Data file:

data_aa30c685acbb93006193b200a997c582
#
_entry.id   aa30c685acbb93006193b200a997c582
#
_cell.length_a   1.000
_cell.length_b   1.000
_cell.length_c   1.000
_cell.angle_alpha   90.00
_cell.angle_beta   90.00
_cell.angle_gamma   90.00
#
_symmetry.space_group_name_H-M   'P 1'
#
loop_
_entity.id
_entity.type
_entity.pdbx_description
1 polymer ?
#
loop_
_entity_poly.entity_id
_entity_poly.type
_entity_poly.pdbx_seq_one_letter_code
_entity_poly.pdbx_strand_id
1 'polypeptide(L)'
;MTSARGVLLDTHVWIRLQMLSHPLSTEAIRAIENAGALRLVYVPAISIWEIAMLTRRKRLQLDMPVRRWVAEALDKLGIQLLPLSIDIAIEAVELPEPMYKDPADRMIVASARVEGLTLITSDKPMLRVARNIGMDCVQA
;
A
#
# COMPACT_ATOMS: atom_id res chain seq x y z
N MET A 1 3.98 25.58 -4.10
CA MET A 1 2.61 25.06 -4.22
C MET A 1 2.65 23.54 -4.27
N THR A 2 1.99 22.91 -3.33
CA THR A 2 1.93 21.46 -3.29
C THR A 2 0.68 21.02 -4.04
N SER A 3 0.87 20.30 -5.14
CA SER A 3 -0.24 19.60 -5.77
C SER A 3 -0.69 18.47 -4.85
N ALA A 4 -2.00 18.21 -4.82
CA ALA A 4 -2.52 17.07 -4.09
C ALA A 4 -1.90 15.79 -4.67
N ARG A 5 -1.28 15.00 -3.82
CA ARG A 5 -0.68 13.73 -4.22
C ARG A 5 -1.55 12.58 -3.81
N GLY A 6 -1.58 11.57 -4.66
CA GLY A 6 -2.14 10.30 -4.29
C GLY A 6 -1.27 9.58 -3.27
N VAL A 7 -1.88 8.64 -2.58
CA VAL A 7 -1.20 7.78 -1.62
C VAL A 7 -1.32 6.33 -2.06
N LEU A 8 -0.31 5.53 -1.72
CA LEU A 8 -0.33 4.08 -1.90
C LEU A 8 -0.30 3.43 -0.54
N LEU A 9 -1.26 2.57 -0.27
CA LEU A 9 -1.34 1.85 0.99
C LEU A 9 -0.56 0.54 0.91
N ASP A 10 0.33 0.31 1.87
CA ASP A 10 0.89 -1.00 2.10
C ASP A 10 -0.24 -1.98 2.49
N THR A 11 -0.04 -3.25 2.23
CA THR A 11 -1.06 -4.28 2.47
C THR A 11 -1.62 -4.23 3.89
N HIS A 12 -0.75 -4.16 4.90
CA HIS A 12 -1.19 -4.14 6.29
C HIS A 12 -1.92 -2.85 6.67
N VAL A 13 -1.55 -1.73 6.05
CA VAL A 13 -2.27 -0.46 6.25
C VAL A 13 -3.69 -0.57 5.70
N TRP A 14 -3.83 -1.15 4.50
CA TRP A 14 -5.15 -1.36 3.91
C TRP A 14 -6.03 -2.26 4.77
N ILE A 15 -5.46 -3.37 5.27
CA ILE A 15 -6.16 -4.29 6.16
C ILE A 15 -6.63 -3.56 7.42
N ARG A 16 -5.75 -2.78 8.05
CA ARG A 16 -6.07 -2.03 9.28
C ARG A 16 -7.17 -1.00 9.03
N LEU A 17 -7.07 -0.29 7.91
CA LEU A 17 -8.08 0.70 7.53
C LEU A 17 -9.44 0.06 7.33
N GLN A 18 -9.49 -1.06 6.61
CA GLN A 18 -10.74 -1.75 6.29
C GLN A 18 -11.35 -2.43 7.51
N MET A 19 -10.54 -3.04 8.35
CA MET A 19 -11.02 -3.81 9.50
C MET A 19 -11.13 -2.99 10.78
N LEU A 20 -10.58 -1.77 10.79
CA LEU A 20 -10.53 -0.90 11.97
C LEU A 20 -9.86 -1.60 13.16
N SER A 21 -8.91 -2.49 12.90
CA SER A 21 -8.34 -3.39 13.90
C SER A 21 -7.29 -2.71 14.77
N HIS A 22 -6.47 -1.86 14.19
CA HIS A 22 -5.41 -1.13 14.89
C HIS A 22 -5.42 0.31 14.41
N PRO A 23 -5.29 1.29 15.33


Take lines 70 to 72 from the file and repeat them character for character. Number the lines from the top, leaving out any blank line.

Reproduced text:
N TRP A 14 -3.83 -1.15 4.50
CA TRP A 14 -5.15 -1.36 3.91
C TRP A 14 -6.03 -2.26 4.77